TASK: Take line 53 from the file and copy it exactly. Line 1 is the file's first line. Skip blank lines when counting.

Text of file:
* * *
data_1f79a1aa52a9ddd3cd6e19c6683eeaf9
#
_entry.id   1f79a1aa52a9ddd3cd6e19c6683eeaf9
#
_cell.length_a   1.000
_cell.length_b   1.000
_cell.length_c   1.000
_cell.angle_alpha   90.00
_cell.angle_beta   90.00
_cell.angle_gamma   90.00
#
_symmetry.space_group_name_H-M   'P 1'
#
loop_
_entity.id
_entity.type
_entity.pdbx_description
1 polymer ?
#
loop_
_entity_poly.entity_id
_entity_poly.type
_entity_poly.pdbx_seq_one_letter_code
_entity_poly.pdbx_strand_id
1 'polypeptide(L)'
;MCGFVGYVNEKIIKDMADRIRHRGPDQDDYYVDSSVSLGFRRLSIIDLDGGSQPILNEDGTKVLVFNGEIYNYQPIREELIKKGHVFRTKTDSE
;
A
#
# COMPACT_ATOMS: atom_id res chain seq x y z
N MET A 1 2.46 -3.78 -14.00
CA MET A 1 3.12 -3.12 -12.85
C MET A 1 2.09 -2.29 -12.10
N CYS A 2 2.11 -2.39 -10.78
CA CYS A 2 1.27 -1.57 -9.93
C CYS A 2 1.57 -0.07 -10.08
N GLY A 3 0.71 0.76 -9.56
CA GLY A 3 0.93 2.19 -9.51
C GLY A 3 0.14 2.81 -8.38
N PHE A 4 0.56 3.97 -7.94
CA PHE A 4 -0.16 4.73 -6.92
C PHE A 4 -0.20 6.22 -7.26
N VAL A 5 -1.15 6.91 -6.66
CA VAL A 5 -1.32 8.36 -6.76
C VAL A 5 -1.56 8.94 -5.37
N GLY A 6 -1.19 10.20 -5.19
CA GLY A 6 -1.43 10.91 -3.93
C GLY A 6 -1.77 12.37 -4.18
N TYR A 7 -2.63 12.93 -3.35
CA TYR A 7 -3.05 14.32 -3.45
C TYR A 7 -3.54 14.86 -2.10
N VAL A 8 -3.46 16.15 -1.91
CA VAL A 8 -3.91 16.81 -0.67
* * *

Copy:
CA VAL A 8 -3.91 16.81 -0.67